John Hartford
Thursday, October 25, 2012 at 1:21PM
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• John Hartford Remains a Beloved Figure in Country and Bluegrass Music, with an Annual Bluegrass Festival in His Name Held in Bean Blossom, Indiana

• Two Groundbreaking Albums That Gave Birth to the "Newgrass" Genre

• Eight Unreleased Tracks, Four from Each Album Session

• Among the Sidemen are Norman Blake, Vassar Clements, Dave Holland, Randy Scruggs, and Tut Taylor

• Liner Notes by Hartford Scholar Andrew Vaughan

• Photos from the Hartford Family's Private Collection

JOHN HARTFORD: Aereo-Plain/Morning Bugle—the Complete Warner Bros. Recordings. 2-CD Set

After penning the Glen Campbell mega-hit “Gentle on My Mind” and appearing repeatedly both on Glen’s weekly variety show and on The Smothers Brothers Comedy Hour, John Hartford could have taken the show biz glide path to financial security and ease. Instead, the singer/songwriter/multi-instrumentalist (and steamboat enthusiast) moved back to Nashville from L.A., signed a contract with Warner Bros., and proceeded to create two of the most influential and groundbreaking albums not just in bluegrass but in modern country music as a whole.  For 1971’s Aereo-Plain, Hartford assembled a veritable supergroup consisting of fiddler Vassar Clements, dobroist Tut Taylor, guitarist Norman Blake and bassist Randy Scruggs to play a set of mostly original tunes that were unlike anything the staid bluegrass community had ever heard before. Fresh, irreverent, funny and always—except for the hilarious Dr. Demento favorite Boogie—tuneful, and played by an absolutely scintillating band, the songs on Aereo-Plain pointed to a new stylistic direction for bluegrass, one quickly coined “newgrass;” as Sam Bush of the New Grass Revival says, “Without Aereo-Plain, there would be no ‘newgrass’ music.”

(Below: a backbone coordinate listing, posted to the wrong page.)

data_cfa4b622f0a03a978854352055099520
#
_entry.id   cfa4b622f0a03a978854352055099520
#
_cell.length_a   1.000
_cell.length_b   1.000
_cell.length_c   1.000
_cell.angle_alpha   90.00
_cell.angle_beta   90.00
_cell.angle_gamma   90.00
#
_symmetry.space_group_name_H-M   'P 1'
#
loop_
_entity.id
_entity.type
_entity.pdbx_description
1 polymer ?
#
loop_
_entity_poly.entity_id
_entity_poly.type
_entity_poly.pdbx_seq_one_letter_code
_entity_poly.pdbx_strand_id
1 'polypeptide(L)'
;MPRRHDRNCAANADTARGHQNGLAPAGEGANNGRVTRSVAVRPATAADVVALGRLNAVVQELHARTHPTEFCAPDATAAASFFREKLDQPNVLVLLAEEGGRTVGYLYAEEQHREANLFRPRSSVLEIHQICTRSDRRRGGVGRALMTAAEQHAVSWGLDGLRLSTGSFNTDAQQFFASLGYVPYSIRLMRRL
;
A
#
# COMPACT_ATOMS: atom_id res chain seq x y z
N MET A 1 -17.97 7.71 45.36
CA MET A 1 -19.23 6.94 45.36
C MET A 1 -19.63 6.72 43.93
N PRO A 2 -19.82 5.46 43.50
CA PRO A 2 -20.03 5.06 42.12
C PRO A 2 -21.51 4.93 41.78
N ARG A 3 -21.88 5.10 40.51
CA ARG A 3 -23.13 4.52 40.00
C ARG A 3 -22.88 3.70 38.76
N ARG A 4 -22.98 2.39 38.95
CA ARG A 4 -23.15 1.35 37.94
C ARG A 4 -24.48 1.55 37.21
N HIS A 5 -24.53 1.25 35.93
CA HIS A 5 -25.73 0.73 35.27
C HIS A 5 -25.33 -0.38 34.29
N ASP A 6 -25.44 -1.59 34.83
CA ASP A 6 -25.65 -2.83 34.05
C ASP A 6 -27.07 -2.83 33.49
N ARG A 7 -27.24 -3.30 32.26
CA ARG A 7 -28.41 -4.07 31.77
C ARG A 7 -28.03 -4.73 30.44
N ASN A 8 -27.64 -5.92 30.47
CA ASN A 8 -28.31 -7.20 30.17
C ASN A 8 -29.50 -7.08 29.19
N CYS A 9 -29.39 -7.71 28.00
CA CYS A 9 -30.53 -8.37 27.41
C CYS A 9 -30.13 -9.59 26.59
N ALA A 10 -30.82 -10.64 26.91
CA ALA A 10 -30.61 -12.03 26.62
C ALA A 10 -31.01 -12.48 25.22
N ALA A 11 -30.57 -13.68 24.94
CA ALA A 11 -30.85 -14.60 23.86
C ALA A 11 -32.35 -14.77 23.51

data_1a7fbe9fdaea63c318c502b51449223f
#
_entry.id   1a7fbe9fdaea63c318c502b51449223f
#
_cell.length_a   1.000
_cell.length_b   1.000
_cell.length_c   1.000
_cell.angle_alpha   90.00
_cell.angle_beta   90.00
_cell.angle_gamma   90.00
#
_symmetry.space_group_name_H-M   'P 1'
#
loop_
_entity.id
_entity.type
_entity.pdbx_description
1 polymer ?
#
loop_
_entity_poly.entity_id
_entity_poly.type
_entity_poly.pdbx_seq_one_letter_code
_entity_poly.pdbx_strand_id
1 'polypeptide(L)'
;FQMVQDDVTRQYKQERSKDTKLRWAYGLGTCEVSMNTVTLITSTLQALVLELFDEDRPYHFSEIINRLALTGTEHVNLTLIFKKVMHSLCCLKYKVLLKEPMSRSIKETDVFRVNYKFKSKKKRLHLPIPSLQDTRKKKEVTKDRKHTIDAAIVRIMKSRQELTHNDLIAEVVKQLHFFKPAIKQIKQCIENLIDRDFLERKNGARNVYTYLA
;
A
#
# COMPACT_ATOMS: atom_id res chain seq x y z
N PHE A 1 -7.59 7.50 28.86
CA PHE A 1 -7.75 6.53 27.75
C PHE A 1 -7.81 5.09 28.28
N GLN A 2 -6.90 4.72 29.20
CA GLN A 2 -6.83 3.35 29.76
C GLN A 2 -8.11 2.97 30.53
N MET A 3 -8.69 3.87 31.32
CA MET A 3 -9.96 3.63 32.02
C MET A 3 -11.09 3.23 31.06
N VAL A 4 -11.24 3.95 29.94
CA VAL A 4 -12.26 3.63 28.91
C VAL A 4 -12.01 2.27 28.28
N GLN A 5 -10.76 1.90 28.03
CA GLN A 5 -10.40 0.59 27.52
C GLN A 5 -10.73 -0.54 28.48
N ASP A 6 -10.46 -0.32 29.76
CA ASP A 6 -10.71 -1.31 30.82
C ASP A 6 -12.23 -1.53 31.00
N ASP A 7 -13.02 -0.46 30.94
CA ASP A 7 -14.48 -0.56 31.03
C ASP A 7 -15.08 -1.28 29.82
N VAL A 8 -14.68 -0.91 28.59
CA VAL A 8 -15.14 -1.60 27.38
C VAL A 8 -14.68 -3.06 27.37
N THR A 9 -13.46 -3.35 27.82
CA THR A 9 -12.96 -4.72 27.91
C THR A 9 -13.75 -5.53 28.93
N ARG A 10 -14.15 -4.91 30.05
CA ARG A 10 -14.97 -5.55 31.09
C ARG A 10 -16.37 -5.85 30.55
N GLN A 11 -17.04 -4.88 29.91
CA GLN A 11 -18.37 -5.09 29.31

The predictable result of Hartford’s bold experimentation was that the album failed to perform commercially, so Warner Bros. elected not to promote its successor, 1972’s Morning Bugle, but it’s a classic as well, sporting a stripped-down line-up of Hartford, Blake and famed jazz bassist Dave Holland. Songs like “Nobody Eats at Linebaugh’s Anymore” and “Old Joe Clark” continued Hartford’s novel fusion of hippie ethos and bluegrass tropes, and the musicianship was, needless to say, sublime, often completing each song in one take.

Now, Real Gone Music is proud to announce the release of Aereo-Plain/Morning Bugle—the Complete Warner Bros. Recordings, a two-CD, 35-track set that devotes a CD to each of these landmark albums and tacks on four unreleased tracks from each album session for a total of eight unreleased tracks! Liner notes are by Hartford scholar Andrew Vaughan, and the Hartford family has generously contributed photos from John’s private collection. This collection is destined to be one of this year’s most talked-about country/bluegrass releases—it’s an essential addition to any library of modern American music.

Songs:

Disc One

Aereo-Plain

1.   Turn Your Radio On

2.   Steamboat Whistle Blues

3.   Back in the Goodle Days

4.   Up on the Hill Where They Do the Boogie

5.   Boogie

6.   First Girl I Loved

7.   Presbyterian Guitar

8.   With a Vamp in the Middle

9.   Symphony Hall Rag

10. Because of You

11. Steam Powered Aereo Plane

12. Holding

13. Tear Down the Grand Ole Opry

14. Leather Britches

15. Station Break

16. Turn Your Radio On

Unreleased Tracks

17. Sweetheart Can’t You Hear Me Calling

18. Weave and Way

19. Cumberland Gap

20. Orange Blossom Special

Disc Two

Morning Bugle

1.   Streetcar

2.   Nobody Eats at Linebaugh’s Anymore

3.   Howard Hughes’ Blues

4.   All Fall Down

5.   On the Road

6.   Morning Bugle

7.   Old Joe Clark

8.   My Rag

9.   Late Last Night When My Willie Came Home

10. Got No Place to Go

11. Bye-Bye

Unreleased Tracks

12. Flower Power Died

13. Don’t Let Your Deal Go Down

14. Back Up and Push

15. Airport Floor

 

Article originally appeared on Real Gone Music (http://www.realgonemusic.com/).
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